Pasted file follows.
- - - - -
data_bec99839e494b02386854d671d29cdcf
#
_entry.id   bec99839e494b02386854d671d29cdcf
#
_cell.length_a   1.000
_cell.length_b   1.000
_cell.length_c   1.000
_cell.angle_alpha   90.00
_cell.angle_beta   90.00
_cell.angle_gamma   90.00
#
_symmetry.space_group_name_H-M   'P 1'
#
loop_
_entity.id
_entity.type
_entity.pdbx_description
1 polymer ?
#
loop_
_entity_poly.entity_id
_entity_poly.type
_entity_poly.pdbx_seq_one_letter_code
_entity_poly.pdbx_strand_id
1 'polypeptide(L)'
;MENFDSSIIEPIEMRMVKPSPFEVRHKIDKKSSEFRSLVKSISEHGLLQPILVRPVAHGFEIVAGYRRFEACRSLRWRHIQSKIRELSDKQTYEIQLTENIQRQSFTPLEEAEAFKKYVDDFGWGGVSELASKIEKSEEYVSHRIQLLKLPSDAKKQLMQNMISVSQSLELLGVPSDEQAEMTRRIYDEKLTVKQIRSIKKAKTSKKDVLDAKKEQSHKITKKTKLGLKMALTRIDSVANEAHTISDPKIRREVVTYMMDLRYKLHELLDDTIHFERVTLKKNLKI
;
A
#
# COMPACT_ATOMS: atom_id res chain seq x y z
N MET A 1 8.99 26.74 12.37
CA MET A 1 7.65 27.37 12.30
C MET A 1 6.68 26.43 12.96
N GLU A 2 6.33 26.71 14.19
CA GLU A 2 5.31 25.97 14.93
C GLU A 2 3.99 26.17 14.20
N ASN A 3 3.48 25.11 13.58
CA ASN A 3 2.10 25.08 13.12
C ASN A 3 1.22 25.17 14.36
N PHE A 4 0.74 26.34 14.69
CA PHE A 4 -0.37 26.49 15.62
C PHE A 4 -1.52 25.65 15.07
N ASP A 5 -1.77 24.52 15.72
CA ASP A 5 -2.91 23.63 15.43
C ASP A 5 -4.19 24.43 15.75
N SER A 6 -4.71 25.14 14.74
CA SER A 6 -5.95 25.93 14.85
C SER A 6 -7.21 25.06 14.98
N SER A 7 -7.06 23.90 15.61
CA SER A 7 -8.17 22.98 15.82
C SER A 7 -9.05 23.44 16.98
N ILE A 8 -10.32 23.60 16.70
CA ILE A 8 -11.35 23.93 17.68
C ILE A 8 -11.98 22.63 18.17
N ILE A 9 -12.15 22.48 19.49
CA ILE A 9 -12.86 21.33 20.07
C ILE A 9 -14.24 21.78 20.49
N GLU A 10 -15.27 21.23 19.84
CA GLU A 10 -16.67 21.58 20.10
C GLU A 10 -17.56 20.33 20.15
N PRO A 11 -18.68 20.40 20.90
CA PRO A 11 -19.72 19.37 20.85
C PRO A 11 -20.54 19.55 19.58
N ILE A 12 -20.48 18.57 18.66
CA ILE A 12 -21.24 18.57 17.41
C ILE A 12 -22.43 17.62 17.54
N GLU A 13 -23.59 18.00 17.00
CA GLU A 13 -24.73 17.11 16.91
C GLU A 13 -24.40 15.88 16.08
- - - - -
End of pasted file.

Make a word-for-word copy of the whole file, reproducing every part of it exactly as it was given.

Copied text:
data_bec99839e494b02386854d671d29cdcf
#
_entry.id   bec99839e494b02386854d671d29cdcf
#
_cell.length_a   1.000
_cell.length_b   1.000
_cell.length_c   1.000
_cell.angle_alpha   90.00
_cell.angle_beta   90.00
_cell.angle_gamma   90.00
#
_symmetry.space_group_name_H-M   'P 1'
#
loop_
_entity.id
_entity.type
_entity.pdbx_description
1 polymer ?
#
loop_
_entity_poly.entity_id
_entity_poly.type
_entity_poly.pdbx_seq_one_letter_code
_entity_poly.pdbx_strand_id
1 'polypeptide(L)'
;MENFDSSIIEPIEMRMVKPSPFEVRHKIDKKSSEFRSLVKSISEHGLLQPILVRPVAHGFEIVAGYRRFEACRSLRWRHIQSKIRELSDKQTYEIQLTENIQRQSFTPLEEAEAFKKYVDDFGWGGVSELASKIEKSEEYVSHRIQLLKLPSDAKKQLMQNMISVSQSLELLGVPSDEQAEMTRRIYDEKLTVKQIRSIKKAKTSKKDVLDAKKEQSHKITKKTKLGLKMALTRIDSVANEAHTISDPKIRREVVTYMMDLRYKLHELLDDTIHFERVTLKKNLKI
;
A
#
# COMPACT_ATOMS: atom_id res chain seq x y z
N MET A 1 8.99 26.74 12.37
CA MET A 1 7.65 27.37 12.30
C MET A 1 6.68 26.43 12.96
N GLU A 2 6.33 26.71 14.19
CA GLU A 2 5.31 25.97 14.93
C GLU A 2 3.99 26.17 14.20
N ASN A 3 3.48 25.11 13.58
CA ASN A 3 2.10 25.08 13.12
C ASN A 3 1.22 25.17 14.36
N PHE A 4 0.74 26.34 14.69
CA PHE A 4 -0.37 26.49 15.62
C PHE A 4 -1.52 25.65 15.07
N ASP A 5 -1.77 24.52 15.72
CA ASP A 5 -2.91 23.63 15.43
C ASP A 5 -4.19 24.43 15.75
N SER A 6 -4.71 25.14 14.74
CA SER A 6 -5.95 25.93 14.85
C SER A 6 -7.21 25.06 14.98
N SER A 7 -7.06 23.90 15.61
CA SER A 7 -8.17 22.98 15.82
C SER A 7 -9.05 23.44 16.98
N ILE A 8 -10.32 23.60 16.70
CA ILE A 8 -11.35 23.93 17.68
C ILE A 8 -11.98 22.63 18.17
N ILE A 9 -12.15 22.48 19.49
CA ILE A 9 -12.86 21.33 20.07
C ILE A 9 -14.24 21.78 20.49
N GLU A 10 -15.27 21.23 19.84
CA GLU A 10 -16.67 21.58 20.10
C GLU A 10 -17.56 20.33 20.15
N PRO A 11 -18.68 20.40 20.90
CA PRO A 11 -19.72 19.37 20.85
C PRO A 11 -20.54 19.55 19.58
N ILE A 12 -20.48 18.57 18.66
CA ILE A 12 -21.24 18.57 17.41
C ILE A 12 -22.43 17.62 17.54
N GLU A 13 -23.59 18.00 17.00
CA GLU A 13 -24.73 17.11 16.91
C GLU A 13 -24.40 15.88 16.08